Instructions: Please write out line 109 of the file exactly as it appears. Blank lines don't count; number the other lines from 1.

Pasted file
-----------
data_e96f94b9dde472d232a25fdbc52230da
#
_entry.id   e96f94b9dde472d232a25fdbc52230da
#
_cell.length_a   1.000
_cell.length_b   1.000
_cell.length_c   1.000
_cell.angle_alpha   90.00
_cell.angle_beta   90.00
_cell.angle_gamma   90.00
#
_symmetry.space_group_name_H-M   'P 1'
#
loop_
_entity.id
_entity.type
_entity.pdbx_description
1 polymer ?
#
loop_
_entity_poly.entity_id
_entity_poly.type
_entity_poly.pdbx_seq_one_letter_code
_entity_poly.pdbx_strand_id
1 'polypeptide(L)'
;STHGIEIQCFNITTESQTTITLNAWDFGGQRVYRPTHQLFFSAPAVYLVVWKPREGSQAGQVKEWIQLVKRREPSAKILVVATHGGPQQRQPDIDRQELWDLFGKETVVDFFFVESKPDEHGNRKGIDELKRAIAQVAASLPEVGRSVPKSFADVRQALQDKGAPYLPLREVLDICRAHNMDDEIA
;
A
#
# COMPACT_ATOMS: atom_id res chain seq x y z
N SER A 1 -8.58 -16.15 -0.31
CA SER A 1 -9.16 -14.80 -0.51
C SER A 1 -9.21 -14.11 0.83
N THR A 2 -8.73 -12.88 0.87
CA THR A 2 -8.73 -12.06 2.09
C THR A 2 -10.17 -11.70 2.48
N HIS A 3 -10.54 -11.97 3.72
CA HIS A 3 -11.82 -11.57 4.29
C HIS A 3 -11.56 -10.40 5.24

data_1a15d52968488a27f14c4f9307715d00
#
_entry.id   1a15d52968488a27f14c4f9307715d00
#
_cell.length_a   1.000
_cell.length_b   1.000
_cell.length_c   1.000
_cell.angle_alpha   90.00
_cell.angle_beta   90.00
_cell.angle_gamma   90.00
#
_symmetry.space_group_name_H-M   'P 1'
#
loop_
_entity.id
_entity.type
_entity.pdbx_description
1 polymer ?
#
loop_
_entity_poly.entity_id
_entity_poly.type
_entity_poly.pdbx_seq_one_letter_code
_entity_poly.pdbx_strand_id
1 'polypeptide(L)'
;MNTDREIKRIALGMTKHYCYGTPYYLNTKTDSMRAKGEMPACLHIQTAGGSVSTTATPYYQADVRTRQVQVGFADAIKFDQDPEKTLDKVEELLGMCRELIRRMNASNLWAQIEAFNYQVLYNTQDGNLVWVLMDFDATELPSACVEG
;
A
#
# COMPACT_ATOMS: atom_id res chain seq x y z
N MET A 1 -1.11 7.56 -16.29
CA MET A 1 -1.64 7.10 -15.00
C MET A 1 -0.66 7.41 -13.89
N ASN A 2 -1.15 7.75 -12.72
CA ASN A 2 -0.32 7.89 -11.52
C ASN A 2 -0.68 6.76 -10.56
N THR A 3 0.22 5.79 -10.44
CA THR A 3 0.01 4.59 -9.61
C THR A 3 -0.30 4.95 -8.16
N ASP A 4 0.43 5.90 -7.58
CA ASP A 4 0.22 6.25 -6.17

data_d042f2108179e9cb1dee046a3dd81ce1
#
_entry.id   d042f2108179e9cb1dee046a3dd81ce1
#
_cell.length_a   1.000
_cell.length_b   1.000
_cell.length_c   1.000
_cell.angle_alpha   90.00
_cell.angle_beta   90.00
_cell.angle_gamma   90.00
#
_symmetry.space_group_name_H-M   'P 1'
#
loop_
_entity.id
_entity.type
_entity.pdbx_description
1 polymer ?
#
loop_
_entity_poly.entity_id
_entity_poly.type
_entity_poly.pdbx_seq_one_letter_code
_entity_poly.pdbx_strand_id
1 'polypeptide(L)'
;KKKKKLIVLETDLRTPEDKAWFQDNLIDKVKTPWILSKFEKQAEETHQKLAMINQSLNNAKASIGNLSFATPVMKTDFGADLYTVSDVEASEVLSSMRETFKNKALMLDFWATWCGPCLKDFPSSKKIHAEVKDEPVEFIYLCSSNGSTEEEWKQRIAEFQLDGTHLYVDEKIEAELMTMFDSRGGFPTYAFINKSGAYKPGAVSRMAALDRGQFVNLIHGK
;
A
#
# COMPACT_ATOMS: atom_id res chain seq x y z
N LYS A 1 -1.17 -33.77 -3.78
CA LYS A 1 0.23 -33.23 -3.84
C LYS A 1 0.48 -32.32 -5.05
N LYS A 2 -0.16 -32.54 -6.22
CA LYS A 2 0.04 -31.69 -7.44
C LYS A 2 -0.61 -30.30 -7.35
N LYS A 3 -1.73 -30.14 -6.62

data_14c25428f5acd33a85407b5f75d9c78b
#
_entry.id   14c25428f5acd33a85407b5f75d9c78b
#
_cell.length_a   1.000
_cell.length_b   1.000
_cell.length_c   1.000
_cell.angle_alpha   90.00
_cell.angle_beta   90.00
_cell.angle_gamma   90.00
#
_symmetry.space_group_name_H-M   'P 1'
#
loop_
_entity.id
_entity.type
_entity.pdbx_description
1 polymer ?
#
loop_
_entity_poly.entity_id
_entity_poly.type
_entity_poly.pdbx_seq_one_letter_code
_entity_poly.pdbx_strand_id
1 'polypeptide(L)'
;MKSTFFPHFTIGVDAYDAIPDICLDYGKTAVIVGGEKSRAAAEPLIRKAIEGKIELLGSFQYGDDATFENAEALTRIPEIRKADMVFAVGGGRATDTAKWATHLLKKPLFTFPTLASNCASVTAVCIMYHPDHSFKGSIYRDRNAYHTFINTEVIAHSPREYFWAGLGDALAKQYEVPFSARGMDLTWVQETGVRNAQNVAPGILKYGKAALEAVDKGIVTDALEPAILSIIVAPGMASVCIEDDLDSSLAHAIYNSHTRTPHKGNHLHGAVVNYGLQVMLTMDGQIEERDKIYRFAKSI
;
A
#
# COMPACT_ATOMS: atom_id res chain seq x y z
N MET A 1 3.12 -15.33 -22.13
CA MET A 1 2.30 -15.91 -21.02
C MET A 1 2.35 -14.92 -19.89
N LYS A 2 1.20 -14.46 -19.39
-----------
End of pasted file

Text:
#